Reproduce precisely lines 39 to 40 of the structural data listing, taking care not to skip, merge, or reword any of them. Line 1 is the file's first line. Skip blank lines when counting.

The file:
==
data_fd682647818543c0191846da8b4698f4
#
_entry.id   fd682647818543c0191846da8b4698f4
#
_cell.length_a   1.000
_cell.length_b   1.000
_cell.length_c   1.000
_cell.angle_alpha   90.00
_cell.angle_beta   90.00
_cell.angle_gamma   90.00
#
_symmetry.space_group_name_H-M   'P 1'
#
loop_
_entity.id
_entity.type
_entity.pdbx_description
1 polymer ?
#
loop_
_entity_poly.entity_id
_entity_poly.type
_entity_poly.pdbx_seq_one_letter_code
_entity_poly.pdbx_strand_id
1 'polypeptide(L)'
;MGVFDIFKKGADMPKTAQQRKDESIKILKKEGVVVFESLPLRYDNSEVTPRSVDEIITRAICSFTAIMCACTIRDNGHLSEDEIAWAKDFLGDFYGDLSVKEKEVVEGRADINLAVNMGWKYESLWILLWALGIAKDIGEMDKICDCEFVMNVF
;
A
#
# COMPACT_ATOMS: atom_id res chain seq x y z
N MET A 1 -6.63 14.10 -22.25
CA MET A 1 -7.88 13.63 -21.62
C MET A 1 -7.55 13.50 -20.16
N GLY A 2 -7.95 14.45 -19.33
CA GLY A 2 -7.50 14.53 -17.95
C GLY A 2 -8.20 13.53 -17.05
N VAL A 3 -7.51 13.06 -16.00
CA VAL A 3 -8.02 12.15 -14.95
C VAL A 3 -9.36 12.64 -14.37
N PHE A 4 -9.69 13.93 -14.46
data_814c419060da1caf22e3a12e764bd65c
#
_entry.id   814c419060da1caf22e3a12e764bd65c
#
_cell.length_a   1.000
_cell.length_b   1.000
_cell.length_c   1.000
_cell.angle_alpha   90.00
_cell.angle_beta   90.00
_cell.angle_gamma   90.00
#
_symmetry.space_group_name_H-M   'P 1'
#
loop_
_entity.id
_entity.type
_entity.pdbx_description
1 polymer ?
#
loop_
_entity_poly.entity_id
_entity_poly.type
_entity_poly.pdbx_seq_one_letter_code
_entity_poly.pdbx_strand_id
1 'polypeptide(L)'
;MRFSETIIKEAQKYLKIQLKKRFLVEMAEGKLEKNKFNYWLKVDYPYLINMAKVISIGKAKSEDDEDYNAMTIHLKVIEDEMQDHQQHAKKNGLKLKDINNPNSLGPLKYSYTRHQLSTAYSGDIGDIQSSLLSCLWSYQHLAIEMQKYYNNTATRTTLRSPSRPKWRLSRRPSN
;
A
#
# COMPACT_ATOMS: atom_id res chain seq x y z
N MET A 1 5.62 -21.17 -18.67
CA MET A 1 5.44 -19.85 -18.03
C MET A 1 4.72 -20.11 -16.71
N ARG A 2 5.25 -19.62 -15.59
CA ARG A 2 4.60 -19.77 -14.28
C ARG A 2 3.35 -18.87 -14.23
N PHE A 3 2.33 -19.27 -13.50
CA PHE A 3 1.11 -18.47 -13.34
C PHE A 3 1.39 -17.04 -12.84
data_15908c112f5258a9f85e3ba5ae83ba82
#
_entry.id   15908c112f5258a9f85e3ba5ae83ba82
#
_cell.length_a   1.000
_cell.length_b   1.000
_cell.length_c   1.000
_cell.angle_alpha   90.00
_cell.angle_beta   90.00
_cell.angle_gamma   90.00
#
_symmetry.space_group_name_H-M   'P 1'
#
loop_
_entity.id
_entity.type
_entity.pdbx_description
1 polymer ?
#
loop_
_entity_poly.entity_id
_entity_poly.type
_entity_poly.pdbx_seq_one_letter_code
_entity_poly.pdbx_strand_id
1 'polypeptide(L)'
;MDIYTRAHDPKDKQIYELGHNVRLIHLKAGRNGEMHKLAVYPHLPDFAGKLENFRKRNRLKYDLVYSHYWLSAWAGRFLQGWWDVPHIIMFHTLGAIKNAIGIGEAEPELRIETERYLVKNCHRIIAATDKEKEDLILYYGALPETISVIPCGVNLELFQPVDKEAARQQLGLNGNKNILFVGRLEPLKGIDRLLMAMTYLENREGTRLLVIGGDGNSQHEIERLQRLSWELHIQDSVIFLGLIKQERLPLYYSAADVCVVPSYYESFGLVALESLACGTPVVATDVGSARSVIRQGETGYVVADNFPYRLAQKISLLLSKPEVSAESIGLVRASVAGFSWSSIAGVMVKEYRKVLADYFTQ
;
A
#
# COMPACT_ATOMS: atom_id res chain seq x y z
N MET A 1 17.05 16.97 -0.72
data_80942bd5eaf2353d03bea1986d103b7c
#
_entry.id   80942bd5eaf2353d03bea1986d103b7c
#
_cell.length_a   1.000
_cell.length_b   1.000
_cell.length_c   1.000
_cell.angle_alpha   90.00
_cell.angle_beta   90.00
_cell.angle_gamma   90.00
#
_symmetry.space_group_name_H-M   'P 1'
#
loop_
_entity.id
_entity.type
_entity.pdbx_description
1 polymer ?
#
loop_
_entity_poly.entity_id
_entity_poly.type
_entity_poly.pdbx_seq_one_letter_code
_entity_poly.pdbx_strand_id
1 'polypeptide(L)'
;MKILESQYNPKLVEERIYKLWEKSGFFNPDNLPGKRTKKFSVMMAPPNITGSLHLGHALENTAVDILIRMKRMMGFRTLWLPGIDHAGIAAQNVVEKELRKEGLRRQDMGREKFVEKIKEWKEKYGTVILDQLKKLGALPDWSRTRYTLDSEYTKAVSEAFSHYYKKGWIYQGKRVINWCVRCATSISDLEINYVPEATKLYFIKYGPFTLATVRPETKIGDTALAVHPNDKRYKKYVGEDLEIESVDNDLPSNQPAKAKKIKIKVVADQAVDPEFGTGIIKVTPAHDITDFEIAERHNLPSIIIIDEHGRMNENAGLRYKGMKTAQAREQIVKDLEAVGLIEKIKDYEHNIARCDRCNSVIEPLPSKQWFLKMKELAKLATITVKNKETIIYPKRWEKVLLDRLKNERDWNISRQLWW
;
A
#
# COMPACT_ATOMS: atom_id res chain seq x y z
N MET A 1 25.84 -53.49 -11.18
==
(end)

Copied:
C VAL A 3 -9.36 12.64 -14.37
N PHE A 4 -9.69 13.93 -14.46